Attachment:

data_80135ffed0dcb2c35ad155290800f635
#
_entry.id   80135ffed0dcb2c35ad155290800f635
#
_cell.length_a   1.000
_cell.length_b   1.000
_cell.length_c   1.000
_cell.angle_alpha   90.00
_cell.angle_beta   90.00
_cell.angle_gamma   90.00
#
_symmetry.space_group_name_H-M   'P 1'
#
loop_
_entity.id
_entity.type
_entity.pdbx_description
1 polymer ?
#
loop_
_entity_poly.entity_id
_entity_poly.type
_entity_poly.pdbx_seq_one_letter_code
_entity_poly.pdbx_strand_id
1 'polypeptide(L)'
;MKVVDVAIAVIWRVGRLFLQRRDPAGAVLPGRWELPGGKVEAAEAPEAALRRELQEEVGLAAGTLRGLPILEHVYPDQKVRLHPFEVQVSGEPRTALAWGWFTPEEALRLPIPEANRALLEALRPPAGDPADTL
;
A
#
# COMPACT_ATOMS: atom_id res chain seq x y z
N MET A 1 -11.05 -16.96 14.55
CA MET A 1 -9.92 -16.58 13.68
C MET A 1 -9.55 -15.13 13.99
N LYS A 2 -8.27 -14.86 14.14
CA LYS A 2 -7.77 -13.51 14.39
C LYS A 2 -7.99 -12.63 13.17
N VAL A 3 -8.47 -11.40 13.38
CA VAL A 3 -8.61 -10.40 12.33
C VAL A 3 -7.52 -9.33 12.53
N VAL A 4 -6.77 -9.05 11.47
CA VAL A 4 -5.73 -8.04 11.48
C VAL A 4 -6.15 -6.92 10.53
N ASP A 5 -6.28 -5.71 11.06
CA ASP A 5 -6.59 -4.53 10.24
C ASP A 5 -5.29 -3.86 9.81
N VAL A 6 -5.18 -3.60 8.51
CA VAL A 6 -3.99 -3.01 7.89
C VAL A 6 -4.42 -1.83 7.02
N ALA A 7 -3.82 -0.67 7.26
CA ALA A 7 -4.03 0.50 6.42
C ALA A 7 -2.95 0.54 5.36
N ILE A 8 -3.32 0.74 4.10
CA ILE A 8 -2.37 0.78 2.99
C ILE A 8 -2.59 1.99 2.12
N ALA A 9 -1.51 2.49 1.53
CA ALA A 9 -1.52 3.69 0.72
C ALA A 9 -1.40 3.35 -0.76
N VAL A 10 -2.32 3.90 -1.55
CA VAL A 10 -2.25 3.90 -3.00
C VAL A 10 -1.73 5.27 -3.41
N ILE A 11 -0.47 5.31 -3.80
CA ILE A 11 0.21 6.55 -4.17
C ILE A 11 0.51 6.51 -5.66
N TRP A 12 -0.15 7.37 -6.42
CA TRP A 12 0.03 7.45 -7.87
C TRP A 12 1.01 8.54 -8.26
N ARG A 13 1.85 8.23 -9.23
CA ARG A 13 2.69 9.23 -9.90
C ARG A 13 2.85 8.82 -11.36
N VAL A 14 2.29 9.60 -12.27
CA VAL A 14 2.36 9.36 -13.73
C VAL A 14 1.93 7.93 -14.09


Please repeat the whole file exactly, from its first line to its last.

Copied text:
data_80135ffed0dcb2c35ad155290800f635
#
_entry.id   80135ffed0dcb2c35ad155290800f635
#
_cell.length_a   1.000
_cell.length_b   1.000
_cell.length_c   1.000
_cell.angle_alpha   90.00
_cell.angle_beta   90.00
_cell.angle_gamma   90.00
#
_symmetry.space_group_name_H-M   'P 1'
#
loop_
_entity.id
_entity.type
_entity.pdbx_description
1 polymer ?
#
loop_
_entity_poly.entity_id
_entity_poly.type
_entity_poly.pdbx_seq_one_letter_code
_entity_poly.pdbx_strand_id
1 'polypeptide(L)'
;MKVVDVAIAVIWRVGRLFLQRRDPAGAVLPGRWELPGGKVEAAEAPEAALRRELQEEVGLAAGTLRGLPILEHVYPDQKVRLHPFEVQVSGEPRTALAWGWFTPEEALRLPIPEANRALLEALRPPAGDPADTL
;
A
#
# COMPACT_ATOMS: atom_id res chain seq x y z
N MET A 1 -11.05 -16.96 14.55
CA MET A 1 -9.92 -16.58 13.68
C MET A 1 -9.55 -15.13 13.99
N LYS A 2 -8.27 -14.86 14.14
CA LYS A 2 -7.77 -13.51 14.39
C LYS A 2 -7.99 -12.63 13.17
N VAL A 3 -8.47 -11.40 13.38
CA VAL A 3 -8.61 -10.40 12.33
C VAL A 3 -7.52 -9.33 12.53
N VAL A 4 -6.77 -9.05 11.47
CA VAL A 4 -5.73 -8.04 11.48
C VAL A 4 -6.15 -6.92 10.53
N ASP A 5 -6.28 -5.71 11.06
CA ASP A 5 -6.59 -4.53 10.24
C ASP A 5 -5.29 -3.86 9.81
N VAL A 6 -5.18 -3.60 8.51
CA VAL A 6 -3.99 -3.01 7.89
C VAL A 6 -4.42 -1.83 7.02
N ALA A 7 -3.82 -0.67 7.26
CA ALA A 7 -4.03 0.50 6.42
C ALA A 7 -2.95 0.54 5.36
N ILE A 8 -3.32 0.74 4.10
CA ILE A 8 -2.37 0.78 2.99
C ILE A 8 -2.59 1.99 2.12
N ALA A 9 -1.51 2.49 1.53
CA ALA A 9 -1.52 3.69 0.72
C ALA A 9 -1.40 3.35 -0.76
N VAL A 10 -2.32 3.90 -1.55
CA VAL A 10 -2.25 3.90 -3.00
C VAL A 10 -1.73 5.27 -3.41
N ILE A 11 -0.47 5.31 -3.80
CA ILE A 11 0.21 6.55 -4.17
C ILE A 11 0.51 6.51 -5.66
N TRP A 12 -0.15 7.37 -6.42
CA TRP A 12 0.03 7.45 -7.87
C TRP A 12 1.01 8.54 -8.26
N ARG A 13 1.85 8.23 -9.23
CA ARG A 13 2.69 9.23 -9.90
C ARG A 13 2.85 8.82 -11.36
N VAL A 14 2.29 9.60 -12.27
CA VAL A 14 2.36 9.36 -13.73
C VAL A 14 1.93 7.93 -14.09